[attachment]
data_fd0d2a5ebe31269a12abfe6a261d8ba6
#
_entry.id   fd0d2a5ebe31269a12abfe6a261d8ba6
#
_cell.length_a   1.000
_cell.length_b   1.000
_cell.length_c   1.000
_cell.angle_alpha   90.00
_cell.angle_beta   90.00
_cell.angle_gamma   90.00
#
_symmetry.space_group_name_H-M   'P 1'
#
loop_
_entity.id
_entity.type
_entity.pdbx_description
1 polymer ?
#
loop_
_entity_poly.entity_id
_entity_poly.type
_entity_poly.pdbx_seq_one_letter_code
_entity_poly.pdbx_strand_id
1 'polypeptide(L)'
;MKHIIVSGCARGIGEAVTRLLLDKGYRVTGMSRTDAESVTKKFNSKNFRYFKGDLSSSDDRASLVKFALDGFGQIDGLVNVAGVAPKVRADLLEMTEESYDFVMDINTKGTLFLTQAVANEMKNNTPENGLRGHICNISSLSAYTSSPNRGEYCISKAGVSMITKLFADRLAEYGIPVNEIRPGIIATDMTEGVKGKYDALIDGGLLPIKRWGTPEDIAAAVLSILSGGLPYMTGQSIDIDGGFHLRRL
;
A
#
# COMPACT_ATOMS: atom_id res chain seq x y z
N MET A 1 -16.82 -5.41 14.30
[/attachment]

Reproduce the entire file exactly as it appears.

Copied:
data_fd0d2a5ebe31269a12abfe6a261d8ba6
#
_entry.id   fd0d2a5ebe31269a12abfe6a261d8ba6
#
_cell.length_a   1.000
_cell.length_b   1.000
_cell.length_c   1.000
_cell.angle_alpha   90.00
_cell.angle_beta   90.00
_cell.angle_gamma   90.00
#
_symmetry.space_group_name_H-M   'P 1'
#
loop_
_entity.id
_entity.type
_entity.pdbx_description
1 polymer ?
#
loop_
_entity_poly.entity_id
_entity_poly.type
_entity_poly.pdbx_seq_one_letter_code
_entity_poly.pdbx_strand_id
1 'polypeptide(L)'
;MKHIIVSGCARGIGEAVTRLLLDKGYRVTGMSRTDAESVTKKFNSKNFRYFKGDLSSSDDRASLVKFALDGFGQIDGLVNVAGVAPKVRADLLEMTEESYDFVMDINTKGTLFLTQAVANEMKNNTPENGLRGHICNISSLSAYTSSPNRGEYCISKAGVSMITKLFADRLAEYGIPVNEIRPGIIATDMTEGVKGKYDALIDGGLLPIKRWGTPEDIAAAVLSILSGGLPYMTGQSIDIDGGFHLRRL
;
A
#
# COMPACT_ATOMS: atom_id res chain seq x y z
N MET A 1 -16.82 -5.41 14.30